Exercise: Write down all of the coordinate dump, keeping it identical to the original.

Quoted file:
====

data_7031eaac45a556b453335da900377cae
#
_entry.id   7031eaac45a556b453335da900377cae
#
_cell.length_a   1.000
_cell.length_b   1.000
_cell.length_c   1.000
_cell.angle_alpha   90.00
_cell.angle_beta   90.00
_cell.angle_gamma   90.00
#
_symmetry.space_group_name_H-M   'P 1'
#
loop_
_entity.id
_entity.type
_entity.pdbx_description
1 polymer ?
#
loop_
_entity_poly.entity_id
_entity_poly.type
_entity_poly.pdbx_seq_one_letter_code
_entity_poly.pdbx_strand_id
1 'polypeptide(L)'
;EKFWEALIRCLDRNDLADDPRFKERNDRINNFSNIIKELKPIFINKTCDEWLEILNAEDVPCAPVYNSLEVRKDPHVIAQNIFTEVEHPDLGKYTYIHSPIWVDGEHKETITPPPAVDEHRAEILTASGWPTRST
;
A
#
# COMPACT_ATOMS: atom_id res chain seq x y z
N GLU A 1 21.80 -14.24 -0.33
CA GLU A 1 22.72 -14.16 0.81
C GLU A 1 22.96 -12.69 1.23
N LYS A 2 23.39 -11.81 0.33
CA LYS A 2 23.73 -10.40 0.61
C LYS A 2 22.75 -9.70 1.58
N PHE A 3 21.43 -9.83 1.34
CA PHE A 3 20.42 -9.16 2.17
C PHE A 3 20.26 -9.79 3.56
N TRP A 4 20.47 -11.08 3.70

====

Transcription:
data_7031eaac45a556b453335da900377cae
#
_entry.id   7031eaac45a556b453335da900377cae
#
_cell.length_a   1.000
_cell.length_b   1.000
_cell.length_c   1.000
_cell.angle_alpha   90.00
_cell.angle_beta   90.00
_cell.angle_gamma   90.00
#
_symmetry.space_group_name_H-M   'P 1'
#
loop_
_entity.id
_entity.type
_entity.pdbx_description
1 polymer ?
#
loop_
_entity_poly.entity_id
_entity_poly.type
_entity_poly.pdbx_seq_one_letter_code
_entity_poly.pdbx_strand_id
1 'polypeptide(L)'
;EKFWEALIRCLDRNDLADDPRFKERNDRINNFSNIIKELKPIFINKTCDEWLEILNAEDVPCAPVYNSLEVRKDPHVIAQNIFTEVEHPDLGKYTYIHSPIWVDGEHKETITPPPAVDEHRAEILTASGWPTRST
;
A
#
# COMPACT_ATOMS: atom_id res chain seq x y z
N GLU A 1 21.80 -14.24 -0.33
CA GLU A 1 22.72 -14.16 0.81
C GLU A 1 22.96 -12.69 1.23
N LYS A 2 23.39 -11.81 0.33
CA LYS A 2 23.73 -10.40 0.61
C LYS A 2 22.75 -9.70 1.58
N PHE A 3 21.43 -9.83 1.34
CA PHE A 3 20.42 -9.16 2.17
C PHE A 3 20.26 -9.79 3.56
N TRP A 4 20.47 -11.08 3.70